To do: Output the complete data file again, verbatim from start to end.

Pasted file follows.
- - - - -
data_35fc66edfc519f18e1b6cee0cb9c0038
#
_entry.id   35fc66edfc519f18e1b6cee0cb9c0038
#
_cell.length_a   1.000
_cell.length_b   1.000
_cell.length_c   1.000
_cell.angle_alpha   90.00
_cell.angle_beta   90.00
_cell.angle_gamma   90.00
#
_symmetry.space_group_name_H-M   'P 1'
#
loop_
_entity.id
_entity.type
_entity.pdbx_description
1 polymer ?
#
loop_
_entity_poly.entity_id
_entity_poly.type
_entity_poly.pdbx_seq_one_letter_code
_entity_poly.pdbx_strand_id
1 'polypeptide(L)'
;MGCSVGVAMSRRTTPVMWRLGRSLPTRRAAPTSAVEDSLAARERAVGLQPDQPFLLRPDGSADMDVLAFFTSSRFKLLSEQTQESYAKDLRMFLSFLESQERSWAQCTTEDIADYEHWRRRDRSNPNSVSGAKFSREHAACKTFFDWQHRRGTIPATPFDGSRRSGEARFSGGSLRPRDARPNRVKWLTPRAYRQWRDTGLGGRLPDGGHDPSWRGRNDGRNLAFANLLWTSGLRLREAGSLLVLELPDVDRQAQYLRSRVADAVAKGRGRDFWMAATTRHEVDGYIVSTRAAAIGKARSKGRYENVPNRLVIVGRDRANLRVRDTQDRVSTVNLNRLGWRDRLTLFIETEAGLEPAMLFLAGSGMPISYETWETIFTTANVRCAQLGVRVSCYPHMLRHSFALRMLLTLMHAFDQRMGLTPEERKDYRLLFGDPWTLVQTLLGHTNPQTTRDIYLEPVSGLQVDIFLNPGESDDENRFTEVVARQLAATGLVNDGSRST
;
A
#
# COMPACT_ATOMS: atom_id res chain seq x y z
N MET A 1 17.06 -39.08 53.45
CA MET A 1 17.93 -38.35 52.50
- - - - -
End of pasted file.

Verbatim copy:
data_35fc66edfc519f18e1b6cee0cb9c0038
#
_entry.id   35fc66edfc519f18e1b6cee0cb9c0038
#
_cell.length_a   1.000
_cell.length_b   1.000
_cell.length_c   1.000
_cell.angle_alpha   90.00
_cell.angle_beta   90.00
_cell.angle_gamma   90.00
#
_symmetry.space_group_name_H-M   'P 1'
#
loop_
_entity.id
_entity.type
_entity.pdbx_description
1 polymer ?
#
loop_
_entity_poly.entity_id
_entity_poly.type
_entity_poly.pdbx_seq_one_letter_code
_entity_poly.pdbx_strand_id
1 'polypeptide(L)'
;MGCSVGVAMSRRTTPVMWRLGRSLPTRRAAPTSAVEDSLAARERAVGLQPDQPFLLRPDGSADMDVLAFFTSSRFKLLSEQTQESYAKDLRMFLSFLESQERSWAQCTTEDIADYEHWRRRDRSNPNSVSGAKFSREHAACKTFFDWQHRRGTIPATPFDGSRRSGEARFSGGSLRPRDARPNRVKWLTPRAYRQWRDTGLGGRLPDGGHDPSWRGRNDGRNLAFANLLWTSGLRLREAGSLLVLELPDVDRQAQYLRSRVADAVAKGRGRDFWMAATTRHEVDGYIVSTRAAAIGKARSKGRYENVPNRLVIVGRDRANLRVRDTQDRVSTVNLNRLGWRDRLTLFIETEAGLEPAMLFLAGSGMPISYETWETIFTTANVRCAQLGVRVSCYPHMLRHSFALRMLLTLMHAFDQRMGLTPEERKDYRLLFGDPWTLVQTLLGHTNPQTTRDIYLEPVSGLQVDIFLNPGESDDENRFTEVVARQLAATGLVNDGSRST
;
A
#
# COMPACT_ATOMS: atom_id res chain seq x y z
N MET A 1 17.06 -39.08 53.45
CA MET A 1 17.93 -38.35 52.50